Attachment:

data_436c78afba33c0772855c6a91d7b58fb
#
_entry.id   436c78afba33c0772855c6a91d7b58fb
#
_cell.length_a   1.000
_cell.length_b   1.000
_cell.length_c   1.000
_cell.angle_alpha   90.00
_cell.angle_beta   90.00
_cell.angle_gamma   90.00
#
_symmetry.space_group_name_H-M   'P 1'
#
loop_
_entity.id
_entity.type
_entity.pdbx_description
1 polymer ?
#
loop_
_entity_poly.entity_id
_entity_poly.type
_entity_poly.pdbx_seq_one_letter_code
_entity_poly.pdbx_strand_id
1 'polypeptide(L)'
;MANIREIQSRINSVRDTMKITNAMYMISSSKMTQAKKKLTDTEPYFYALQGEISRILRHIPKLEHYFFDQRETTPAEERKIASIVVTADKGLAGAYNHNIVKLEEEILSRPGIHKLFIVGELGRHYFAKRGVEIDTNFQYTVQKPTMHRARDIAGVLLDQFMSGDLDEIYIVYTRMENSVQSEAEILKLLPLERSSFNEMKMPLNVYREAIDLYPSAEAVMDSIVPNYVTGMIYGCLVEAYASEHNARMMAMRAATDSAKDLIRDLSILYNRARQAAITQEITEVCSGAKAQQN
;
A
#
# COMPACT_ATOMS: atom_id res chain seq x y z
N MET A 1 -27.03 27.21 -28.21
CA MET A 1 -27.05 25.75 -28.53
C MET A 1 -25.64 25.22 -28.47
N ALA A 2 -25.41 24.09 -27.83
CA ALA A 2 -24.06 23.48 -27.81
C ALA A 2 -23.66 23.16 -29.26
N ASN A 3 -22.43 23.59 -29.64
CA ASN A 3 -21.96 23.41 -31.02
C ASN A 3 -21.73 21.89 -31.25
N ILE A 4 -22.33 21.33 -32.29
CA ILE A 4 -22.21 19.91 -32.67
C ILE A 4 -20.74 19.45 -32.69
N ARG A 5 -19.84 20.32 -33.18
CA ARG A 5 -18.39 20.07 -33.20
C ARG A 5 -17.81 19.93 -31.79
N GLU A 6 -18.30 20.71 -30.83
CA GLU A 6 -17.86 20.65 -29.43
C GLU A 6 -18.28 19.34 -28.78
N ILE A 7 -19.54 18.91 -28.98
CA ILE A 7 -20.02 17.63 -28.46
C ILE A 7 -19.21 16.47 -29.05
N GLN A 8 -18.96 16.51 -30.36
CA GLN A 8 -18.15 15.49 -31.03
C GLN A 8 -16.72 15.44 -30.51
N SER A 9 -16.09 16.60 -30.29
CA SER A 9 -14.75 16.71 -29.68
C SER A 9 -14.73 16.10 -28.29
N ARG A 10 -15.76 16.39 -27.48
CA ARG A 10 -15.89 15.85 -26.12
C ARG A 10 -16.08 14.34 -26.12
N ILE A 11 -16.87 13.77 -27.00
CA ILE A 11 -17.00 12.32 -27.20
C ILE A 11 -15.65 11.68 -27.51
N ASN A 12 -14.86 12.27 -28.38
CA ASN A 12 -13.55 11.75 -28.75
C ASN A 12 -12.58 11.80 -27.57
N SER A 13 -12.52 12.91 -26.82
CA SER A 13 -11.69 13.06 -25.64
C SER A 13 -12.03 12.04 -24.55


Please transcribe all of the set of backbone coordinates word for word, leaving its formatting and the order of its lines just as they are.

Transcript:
data_436c78afba33c0772855c6a91d7b58fb
#
_entry.id   436c78afba33c0772855c6a91d7b58fb
#
_cell.length_a   1.000
_cell.length_b   1.000
_cell.length_c   1.000
_cell.angle_alpha   90.00
_cell.angle_beta   90.00
_cell.angle_gamma   90.00
#
_symmetry.space_group_name_H-M   'P 1'
#
loop_
_entity.id
_entity.type
_entity.pdbx_description
1 polymer ?
#
loop_
_entity_poly.entity_id
_entity_poly.type
_entity_poly.pdbx_seq_one_letter_code
_entity_poly.pdbx_strand_id
1 'polypeptide(L)'
;MANIREIQSRINSVRDTMKITNAMYMISSSKMTQAKKKLTDTEPYFYALQGEISRILRHIPKLEHYFFDQRETTPAEERKIASIVVTADKGLAGAYNHNIVKLEEEILSRPGIHKLFIVGELGRHYFAKRGVEIDTNFQYTVQKPTMHRARDIAGVLLDQFMSGDLDEIYIVYTRMENSVQSEAEILKLLPLERSSFNEMKMPLNVYREAIDLYPSAEAVMDSIVPNYVTGMIYGCLVEAYASEHNARMMAMRAATDSAKDLIRDLSILYNRARQAAITQEITEVCSGAKAQQN
;
A
#
# COMPACT_ATOMS: atom_id res chain seq x y z
N MET A 1 -27.03 27.21 -28.21
CA MET A 1 -27.05 25.75 -28.53
C MET A 1 -25.64 25.22 -28.47
N ALA A 2 -25.41 24.09 -27.83
CA ALA A 2 -24.06 23.48 -27.81
C ALA A 2 -23.66 23.16 -29.26
N ASN A 3 -22.43 23.59 -29.64
CA ASN A 3 -21.96 23.41 -31.02
C ASN A 3 -21.73 21.89 -31.25
N ILE A 4 -22.33 21.33 -32.29
CA ILE A 4 -22.21 19.91 -32.67
C ILE A 4 -20.74 19.45 -32.69
N ARG A 5 -19.84 20.32 -33.18
CA ARG A 5 -18.39 20.07 -33.20
C ARG A 5 -17.81 19.93 -31.79
N GLU A 6 -18.30 20.71 -30.83
CA GLU A 6 -17.86 20.65 -29.43
C GLU A 6 -18.28 19.34 -28.78
N ILE A 7 -19.54 18.91 -28.98
CA ILE A 7 -20.02 17.63 -28.46
C ILE A 7 -19.21 16.47 -29.05
N GLN A 8 -18.96 16.51 -30.36
CA GLN A 8 -18.15 15.49 -31.03
C GLN A 8 -16.72 15.44 -30.51
N SER A 9 -16.09 16.60 -30.29
CA SER A 9 -14.75 16.71 -29.68
C SER A 9 -14.73 16.10 -28.29
N ARG A 10 -15.76 16.39 -27.48
CA ARG A 10 -15.89 15.85 -26.12
C ARG A 10 -16.08 14.34 -26.12
N ILE A 11 -16.87 13.77 -27.00
CA ILE A 11 -17.00 12.32 -27.20
C ILE A 11 -15.65 11.68 -27.51
N ASN A 12 -14.86 12.27 -28.38
CA ASN A 12 -13.55 11.75 -28.75
C ASN A 12 -12.58 11.80 -27.57
N SER A 13 -12.52 12.91 -26.82
CA SER A 13 -11.69 13.06 -25.64
C SER A 13 -12.03 12.04 -24.55